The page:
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She and her younger brother Walter Bertram (1872–1918) grew up with few friends outside their large extended family. Her parents were artistic, interested in nature, and enjoyed the countryside. As children, Beatrix and Bertram had numerous small animals as pets which they observed closely and drew endlessly. In their school room, Beatrix and Bertram kept a variety of small pets, mice, rabbits, a hedgehog and some bats, along with collections of butterflies and other insects which they drew and studied.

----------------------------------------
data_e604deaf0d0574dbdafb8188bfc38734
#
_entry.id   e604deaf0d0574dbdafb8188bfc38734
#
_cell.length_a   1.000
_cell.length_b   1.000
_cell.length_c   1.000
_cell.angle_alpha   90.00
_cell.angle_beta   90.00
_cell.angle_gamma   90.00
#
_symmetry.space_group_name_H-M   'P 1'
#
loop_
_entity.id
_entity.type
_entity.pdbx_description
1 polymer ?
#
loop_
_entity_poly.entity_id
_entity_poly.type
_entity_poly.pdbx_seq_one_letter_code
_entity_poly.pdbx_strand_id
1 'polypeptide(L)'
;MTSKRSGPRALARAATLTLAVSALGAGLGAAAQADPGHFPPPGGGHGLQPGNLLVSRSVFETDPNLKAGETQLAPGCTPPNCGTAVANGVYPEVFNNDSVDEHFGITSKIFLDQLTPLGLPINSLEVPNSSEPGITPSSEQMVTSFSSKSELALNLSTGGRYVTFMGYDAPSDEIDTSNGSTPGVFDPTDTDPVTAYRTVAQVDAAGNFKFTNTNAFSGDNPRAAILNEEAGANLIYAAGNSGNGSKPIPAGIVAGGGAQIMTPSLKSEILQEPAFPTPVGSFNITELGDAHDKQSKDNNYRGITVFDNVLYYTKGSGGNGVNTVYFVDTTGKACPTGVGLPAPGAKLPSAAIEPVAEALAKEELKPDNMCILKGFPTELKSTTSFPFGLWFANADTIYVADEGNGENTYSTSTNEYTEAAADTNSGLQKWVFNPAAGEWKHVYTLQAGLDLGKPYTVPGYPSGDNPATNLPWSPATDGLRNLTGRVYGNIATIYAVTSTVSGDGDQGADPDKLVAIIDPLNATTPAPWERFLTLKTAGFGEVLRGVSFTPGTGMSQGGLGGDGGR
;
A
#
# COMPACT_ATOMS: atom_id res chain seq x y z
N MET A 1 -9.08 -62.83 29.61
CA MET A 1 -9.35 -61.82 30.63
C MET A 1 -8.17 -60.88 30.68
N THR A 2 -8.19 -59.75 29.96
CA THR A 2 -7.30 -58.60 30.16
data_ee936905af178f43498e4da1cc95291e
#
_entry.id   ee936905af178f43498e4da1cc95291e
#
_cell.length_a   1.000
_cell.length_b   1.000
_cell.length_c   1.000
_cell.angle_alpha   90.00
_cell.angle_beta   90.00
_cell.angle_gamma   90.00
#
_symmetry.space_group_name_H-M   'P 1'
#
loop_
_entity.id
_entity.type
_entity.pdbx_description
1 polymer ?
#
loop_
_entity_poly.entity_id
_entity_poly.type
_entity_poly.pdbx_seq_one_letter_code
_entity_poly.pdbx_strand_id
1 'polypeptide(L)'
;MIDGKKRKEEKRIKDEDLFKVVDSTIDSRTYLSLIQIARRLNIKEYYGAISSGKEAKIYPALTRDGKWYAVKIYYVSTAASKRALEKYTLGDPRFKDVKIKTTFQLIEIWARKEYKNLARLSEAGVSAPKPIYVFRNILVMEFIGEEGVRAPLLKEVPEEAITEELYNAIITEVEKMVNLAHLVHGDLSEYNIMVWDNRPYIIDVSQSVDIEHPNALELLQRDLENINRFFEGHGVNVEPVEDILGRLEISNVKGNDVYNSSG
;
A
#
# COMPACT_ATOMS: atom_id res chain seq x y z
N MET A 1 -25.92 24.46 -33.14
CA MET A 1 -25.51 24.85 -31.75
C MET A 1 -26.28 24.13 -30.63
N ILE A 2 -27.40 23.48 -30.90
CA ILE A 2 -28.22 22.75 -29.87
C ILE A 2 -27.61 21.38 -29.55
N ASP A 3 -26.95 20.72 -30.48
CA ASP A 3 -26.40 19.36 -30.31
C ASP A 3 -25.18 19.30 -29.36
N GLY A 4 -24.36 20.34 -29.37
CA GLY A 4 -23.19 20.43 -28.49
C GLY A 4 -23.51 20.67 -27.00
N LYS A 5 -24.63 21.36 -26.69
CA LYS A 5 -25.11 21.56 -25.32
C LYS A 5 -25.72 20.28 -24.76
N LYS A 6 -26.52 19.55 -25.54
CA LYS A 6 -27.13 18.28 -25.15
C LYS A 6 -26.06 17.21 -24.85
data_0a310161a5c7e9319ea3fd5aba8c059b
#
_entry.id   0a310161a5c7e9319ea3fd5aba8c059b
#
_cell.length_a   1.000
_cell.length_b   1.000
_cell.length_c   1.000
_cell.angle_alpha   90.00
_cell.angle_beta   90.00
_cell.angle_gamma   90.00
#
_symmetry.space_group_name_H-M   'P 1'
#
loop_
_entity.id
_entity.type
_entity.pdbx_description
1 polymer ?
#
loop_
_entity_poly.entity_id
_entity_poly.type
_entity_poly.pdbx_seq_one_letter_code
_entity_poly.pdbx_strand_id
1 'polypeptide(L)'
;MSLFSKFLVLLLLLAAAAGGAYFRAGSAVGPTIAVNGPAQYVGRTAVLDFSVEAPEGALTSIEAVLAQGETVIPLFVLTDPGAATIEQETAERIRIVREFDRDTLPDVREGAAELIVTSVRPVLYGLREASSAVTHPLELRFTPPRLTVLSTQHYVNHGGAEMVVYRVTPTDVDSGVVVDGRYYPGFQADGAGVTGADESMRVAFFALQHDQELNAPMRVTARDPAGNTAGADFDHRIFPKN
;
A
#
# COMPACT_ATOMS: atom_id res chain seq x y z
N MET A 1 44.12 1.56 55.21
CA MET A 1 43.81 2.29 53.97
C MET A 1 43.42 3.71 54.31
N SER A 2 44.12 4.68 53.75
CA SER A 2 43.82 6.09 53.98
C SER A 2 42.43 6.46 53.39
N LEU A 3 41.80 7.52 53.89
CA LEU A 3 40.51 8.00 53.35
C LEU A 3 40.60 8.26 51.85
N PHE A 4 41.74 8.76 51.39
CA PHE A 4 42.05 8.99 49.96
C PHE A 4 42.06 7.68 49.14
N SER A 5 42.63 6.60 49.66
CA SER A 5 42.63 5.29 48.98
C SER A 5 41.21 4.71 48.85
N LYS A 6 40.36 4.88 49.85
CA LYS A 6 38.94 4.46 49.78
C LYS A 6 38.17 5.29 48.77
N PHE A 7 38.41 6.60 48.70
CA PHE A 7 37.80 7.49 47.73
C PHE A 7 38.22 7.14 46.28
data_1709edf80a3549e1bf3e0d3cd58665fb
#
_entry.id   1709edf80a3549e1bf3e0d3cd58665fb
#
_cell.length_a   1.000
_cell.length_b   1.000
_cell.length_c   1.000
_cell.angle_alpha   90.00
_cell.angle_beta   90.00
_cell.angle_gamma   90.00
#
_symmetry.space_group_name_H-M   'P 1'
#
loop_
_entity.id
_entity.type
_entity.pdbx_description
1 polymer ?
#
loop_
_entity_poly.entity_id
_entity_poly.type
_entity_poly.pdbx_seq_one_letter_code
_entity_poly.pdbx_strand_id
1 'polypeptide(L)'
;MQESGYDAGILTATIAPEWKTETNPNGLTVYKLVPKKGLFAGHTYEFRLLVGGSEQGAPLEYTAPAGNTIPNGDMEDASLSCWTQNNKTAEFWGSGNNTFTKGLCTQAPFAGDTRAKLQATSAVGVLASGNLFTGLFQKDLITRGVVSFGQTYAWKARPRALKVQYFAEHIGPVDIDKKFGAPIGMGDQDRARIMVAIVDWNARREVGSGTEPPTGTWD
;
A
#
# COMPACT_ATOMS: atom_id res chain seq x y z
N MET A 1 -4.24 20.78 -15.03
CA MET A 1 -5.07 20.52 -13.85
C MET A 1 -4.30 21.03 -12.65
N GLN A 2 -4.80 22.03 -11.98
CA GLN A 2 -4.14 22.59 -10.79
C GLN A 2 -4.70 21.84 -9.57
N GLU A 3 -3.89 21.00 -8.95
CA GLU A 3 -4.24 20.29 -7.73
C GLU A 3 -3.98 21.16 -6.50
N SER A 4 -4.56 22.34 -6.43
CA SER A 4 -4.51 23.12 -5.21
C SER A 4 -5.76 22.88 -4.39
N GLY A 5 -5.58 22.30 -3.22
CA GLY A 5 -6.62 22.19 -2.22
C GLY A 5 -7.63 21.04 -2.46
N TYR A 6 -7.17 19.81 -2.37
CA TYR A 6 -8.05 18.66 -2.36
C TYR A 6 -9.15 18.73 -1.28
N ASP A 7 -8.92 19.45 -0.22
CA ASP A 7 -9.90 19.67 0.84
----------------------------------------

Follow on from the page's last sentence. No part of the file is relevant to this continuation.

With the proceeds from the books and a legacy from an aunt, in 1905 Potter bought Hill Top Farm in Near Sawrey, a village in the Lake District, which at that time was in Lancashire. Over the following decades, she purchased additional farms to preserve the unique hill country landscape. In 1913, at the age of 47, she married William Heelis, a respected local solicitor from Hawkshead.
Potter wrote about 30 books; the best known being her 24 children’s tales. She died of pneumonia and heart disease on 22 December 1943 at her home in Near Sawrey at age 77, leaving almost all her property to the National Trust.
She is credited with preserving much of the land that now constitutes the Lake District National Park. Potter’s books continue to sell throughout the world in many languages with her stories being retold in song, film, ballet, and animation, and her life depicted in a feature film and television film.